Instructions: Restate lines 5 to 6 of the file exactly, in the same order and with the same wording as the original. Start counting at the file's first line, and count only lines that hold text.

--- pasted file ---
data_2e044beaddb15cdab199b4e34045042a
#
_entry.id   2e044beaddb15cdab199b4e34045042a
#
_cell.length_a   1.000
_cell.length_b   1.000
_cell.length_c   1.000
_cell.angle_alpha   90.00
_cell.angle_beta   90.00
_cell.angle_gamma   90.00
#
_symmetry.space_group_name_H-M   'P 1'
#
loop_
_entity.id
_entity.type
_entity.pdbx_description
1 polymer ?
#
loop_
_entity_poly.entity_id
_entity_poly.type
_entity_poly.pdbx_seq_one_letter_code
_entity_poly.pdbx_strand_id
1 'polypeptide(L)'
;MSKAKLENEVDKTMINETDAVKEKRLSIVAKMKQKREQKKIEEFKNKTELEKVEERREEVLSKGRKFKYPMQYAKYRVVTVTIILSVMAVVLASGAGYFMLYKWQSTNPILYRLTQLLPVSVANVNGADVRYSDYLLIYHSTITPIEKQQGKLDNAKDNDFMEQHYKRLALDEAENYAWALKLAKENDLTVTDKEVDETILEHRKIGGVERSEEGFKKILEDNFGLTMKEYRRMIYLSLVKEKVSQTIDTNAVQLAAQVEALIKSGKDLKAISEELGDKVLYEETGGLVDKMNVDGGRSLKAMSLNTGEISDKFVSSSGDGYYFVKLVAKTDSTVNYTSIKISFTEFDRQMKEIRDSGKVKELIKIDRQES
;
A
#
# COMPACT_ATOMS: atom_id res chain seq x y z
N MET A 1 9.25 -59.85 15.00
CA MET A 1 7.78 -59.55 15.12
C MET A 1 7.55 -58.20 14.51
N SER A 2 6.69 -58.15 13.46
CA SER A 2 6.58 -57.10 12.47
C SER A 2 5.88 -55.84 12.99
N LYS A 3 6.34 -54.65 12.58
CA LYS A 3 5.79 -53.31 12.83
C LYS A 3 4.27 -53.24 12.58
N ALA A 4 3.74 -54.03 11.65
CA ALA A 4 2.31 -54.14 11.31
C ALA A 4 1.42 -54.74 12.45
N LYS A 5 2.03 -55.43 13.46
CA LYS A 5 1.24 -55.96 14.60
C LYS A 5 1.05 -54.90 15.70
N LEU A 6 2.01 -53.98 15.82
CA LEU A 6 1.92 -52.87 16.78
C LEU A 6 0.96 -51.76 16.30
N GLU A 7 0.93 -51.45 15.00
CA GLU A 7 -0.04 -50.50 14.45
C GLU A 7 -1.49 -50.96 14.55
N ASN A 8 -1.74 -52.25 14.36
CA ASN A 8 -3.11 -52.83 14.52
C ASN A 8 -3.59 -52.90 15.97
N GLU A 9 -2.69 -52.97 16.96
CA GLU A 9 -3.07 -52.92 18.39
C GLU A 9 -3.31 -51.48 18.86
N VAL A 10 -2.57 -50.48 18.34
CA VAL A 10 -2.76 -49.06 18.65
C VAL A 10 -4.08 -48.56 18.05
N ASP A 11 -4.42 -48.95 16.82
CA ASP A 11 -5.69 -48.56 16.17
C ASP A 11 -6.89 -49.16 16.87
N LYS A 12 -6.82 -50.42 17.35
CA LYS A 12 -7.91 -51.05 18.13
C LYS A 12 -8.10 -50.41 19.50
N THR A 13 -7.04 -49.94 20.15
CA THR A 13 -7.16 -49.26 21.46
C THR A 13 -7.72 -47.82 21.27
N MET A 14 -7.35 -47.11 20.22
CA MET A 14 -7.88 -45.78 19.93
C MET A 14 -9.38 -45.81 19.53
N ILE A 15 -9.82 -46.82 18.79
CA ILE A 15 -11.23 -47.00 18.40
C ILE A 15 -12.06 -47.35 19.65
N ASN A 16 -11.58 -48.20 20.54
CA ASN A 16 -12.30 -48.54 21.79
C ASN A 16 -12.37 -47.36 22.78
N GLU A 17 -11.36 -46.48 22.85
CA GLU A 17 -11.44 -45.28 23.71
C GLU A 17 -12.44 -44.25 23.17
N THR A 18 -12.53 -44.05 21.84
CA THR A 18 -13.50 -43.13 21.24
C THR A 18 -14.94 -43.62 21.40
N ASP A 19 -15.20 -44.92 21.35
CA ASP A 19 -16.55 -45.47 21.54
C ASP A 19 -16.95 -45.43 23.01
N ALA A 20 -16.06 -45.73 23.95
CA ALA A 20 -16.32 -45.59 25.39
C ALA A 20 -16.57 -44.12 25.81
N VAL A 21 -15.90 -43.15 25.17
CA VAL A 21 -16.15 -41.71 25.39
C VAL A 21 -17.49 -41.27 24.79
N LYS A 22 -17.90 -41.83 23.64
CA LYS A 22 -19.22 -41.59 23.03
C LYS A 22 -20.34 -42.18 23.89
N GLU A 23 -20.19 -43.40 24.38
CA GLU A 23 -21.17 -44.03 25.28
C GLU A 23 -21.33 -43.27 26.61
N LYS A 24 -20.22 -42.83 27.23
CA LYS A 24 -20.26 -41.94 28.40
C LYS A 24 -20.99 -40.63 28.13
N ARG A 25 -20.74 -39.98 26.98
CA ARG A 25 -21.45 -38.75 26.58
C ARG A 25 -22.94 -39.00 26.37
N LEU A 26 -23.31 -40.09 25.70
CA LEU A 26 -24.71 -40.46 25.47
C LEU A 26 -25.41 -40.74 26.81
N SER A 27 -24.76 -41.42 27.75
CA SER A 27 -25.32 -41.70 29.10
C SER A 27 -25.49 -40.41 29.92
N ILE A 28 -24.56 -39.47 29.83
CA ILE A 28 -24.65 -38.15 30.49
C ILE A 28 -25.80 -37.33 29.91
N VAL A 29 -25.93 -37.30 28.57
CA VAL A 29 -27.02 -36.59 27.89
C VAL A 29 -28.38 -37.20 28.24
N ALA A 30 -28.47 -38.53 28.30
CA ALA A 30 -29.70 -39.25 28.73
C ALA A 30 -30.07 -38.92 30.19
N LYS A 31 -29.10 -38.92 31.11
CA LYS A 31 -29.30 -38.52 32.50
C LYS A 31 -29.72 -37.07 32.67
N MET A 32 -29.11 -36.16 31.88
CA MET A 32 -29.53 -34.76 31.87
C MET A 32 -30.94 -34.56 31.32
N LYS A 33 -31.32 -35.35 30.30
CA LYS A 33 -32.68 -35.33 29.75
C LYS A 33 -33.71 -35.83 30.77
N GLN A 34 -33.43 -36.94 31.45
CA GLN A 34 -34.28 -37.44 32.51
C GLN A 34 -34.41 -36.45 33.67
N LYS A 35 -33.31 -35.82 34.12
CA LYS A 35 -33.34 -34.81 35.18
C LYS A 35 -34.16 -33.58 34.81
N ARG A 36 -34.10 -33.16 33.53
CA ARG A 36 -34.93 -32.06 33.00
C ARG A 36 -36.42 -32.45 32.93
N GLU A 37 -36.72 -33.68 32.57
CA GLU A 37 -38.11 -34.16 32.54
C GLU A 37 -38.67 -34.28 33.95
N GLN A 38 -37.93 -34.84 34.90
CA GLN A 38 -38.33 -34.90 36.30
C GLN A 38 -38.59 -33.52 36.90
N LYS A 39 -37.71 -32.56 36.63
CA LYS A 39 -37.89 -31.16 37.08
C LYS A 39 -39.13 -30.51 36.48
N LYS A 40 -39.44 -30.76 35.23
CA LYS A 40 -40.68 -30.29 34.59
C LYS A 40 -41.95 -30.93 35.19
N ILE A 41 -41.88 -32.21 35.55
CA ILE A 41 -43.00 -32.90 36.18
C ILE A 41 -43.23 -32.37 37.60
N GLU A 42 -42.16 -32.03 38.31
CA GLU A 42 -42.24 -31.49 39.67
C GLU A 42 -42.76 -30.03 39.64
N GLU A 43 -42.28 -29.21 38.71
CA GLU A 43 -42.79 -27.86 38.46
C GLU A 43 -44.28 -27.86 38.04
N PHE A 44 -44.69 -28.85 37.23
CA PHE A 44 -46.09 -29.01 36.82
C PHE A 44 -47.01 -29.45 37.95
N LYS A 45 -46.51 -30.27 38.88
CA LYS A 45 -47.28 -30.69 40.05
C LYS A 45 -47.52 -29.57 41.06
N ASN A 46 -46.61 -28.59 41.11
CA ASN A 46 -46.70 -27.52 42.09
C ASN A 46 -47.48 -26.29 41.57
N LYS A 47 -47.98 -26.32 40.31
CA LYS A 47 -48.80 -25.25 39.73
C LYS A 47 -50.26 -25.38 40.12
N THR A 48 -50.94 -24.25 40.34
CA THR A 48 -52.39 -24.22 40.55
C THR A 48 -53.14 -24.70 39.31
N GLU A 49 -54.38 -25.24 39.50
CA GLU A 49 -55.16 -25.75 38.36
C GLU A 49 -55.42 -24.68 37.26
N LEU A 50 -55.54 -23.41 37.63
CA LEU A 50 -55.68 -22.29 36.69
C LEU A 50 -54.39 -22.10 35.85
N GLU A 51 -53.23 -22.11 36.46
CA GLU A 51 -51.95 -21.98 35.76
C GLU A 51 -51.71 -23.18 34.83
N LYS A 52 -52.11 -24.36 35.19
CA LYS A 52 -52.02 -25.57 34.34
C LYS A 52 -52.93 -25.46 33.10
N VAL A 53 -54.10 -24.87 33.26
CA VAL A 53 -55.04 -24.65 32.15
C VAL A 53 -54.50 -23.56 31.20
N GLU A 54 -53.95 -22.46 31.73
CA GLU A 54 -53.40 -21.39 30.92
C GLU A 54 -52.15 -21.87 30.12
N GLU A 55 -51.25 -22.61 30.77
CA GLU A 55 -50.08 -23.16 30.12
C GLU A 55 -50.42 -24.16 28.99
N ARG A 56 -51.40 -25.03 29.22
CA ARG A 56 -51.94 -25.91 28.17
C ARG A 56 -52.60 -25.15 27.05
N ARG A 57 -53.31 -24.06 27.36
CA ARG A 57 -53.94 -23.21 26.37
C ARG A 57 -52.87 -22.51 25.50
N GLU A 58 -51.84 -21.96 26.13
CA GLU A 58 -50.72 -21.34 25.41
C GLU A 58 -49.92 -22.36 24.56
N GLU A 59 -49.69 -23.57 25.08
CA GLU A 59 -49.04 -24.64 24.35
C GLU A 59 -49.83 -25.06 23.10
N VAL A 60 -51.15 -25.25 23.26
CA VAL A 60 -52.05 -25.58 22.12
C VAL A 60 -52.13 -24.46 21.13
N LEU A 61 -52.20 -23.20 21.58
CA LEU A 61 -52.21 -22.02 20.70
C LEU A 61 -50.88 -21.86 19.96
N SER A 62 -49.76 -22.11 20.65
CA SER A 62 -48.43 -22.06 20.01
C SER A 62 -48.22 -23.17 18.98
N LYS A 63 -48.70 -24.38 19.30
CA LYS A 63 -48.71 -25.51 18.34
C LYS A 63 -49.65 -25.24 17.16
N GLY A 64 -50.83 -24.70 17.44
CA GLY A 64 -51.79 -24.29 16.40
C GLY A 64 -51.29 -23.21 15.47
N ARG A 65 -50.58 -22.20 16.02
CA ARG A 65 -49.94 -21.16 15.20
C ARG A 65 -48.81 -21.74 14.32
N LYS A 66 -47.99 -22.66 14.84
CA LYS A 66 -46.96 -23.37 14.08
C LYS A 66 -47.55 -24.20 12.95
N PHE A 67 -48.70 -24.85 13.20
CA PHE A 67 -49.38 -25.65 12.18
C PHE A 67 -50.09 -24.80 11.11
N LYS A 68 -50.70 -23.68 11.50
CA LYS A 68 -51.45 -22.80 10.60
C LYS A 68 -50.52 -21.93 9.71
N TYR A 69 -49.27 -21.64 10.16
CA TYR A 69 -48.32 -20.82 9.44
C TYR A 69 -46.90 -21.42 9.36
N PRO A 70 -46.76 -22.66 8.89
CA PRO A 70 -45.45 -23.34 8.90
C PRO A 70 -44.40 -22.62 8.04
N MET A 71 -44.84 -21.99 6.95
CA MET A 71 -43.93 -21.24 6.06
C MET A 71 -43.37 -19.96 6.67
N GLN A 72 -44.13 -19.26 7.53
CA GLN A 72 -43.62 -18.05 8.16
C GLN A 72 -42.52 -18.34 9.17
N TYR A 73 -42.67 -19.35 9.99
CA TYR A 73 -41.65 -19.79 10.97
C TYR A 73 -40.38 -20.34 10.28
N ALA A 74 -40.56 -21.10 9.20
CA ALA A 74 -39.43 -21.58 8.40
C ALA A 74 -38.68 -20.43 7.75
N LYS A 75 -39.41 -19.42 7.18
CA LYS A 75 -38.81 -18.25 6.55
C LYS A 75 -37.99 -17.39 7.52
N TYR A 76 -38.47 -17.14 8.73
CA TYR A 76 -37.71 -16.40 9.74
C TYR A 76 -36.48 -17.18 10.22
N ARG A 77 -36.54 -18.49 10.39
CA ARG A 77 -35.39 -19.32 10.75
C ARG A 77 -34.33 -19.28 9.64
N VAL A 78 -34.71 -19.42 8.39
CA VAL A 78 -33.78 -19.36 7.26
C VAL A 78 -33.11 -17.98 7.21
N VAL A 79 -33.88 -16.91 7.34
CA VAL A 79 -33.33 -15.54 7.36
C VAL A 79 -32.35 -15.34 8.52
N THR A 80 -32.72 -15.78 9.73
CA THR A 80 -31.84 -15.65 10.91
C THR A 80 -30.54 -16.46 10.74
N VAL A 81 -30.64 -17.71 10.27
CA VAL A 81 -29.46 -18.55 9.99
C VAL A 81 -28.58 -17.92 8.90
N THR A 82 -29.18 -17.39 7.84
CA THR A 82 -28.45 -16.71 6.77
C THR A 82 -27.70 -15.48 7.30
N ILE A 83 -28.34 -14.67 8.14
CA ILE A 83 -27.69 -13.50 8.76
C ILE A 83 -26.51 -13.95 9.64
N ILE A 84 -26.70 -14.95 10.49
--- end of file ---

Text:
_cell.length_a   1.000
_cell.length_b   1.000